Middlebury Institute student Ariana Sawyer recently co-authored a report on immigration policies as part of her International Service Semester (IPSS) placement with Human Rights Watch (HRW) in Los Angeles. The report was released on July 2nd.
Sawyer is spending her final semester as a candidate for the International Policy and Development degree working for HRW. Her assignment is part of the Institute’s International Service Semester (IPSS) program. After working for two months as an intern, Sawyer has already been hired as a full-time assistant researcher.
The report explores a series of policy initiatives by the current administration to return US-bound asylum seekers, mainly coming from Central America, to Mexico. It is the result of research completed by Sawyer and her colleagues at her placement in Los Angeles, as well as in the field in Ciudad Juárez, Mexico, San Diego, and El Paso, Texas. As part of her research, Sawyer monitored immigration court proceedings, interviewed government officials and attorneys, and visited shelters and nonprofits in Mexico to interview asylum seekers. She credits her coursework and projects at the Institute for preparing her to take on this project.
“I spent a lot of time at MIIS researching border policy and history, especially with respect to deterrence measures and racism, which prepared me for this work,” Sawyer says. The Trump administration’s series of policies, known as Migration Protection Protocols were put into place by the Department of Homeland Security(DHS) in January of 2019.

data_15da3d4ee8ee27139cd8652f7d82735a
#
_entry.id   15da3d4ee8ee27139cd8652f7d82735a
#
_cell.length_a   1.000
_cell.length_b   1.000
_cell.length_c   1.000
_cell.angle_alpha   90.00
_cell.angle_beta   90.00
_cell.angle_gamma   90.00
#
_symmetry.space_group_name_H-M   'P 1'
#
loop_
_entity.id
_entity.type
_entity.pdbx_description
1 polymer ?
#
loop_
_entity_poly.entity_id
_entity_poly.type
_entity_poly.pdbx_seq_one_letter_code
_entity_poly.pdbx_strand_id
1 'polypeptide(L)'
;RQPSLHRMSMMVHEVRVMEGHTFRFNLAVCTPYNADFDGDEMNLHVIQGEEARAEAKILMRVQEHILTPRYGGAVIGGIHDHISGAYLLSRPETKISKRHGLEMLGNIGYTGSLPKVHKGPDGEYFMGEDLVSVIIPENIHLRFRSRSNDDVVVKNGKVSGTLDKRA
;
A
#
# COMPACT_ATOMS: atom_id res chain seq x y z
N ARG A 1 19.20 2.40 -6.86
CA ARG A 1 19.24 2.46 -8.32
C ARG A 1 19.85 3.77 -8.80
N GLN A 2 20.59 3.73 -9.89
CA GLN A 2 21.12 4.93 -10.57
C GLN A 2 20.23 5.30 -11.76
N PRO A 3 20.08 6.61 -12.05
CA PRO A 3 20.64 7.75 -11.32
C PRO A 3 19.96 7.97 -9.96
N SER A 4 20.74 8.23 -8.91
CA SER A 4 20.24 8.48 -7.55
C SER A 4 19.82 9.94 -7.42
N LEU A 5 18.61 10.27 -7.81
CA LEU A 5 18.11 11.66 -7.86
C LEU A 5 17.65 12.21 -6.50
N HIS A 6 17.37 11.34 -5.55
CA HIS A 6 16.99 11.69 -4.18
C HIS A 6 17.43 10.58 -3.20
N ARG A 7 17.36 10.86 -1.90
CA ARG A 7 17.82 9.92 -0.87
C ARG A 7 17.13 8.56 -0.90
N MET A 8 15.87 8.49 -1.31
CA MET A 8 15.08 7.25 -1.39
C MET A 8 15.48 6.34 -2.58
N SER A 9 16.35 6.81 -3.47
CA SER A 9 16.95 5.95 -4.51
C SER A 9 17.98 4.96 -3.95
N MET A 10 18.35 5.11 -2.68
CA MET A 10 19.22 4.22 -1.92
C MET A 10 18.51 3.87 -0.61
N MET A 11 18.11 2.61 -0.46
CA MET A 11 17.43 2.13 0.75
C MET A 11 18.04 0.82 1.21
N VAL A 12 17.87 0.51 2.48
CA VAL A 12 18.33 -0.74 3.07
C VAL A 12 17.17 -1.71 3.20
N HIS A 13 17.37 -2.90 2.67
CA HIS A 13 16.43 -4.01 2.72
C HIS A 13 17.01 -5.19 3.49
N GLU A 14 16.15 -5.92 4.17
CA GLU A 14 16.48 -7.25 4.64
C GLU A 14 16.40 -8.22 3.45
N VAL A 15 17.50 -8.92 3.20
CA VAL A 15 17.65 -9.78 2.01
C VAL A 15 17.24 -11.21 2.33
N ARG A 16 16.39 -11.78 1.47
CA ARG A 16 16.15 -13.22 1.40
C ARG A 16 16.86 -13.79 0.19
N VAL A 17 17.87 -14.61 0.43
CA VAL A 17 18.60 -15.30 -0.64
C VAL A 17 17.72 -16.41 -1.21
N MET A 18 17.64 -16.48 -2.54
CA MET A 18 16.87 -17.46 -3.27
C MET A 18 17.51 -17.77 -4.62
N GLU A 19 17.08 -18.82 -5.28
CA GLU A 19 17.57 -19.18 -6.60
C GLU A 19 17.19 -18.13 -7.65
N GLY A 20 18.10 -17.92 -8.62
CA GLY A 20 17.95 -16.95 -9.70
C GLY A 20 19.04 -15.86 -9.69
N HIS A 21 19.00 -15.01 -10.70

Sawyer hopes that the report will communicate to policymakers that comprehensive immigration reform addressing the more fundamental systemic causes of current immigration issues is urgently needed. “Lawmakers must work to implement a more democratic, rights-respecting border regime that is subject to strict guidelines, oversight, and transparency, with policies based in thoughtful research.”
After completing her service semester, Sawyer plans to continue working with Human Rights Watch, and is currently working on a collaborative essay project exploring racism and the history of US immigration policy. She feels fortunate to be able to put her passions into action.
“On the report, I most enjoyed the opportunity to travel to El Paso and Ciudad Juárez. I love the border and border towns — transnational community building and all of the art and human relationships that come from that really make you realize how absolutely ridiculous walls are.”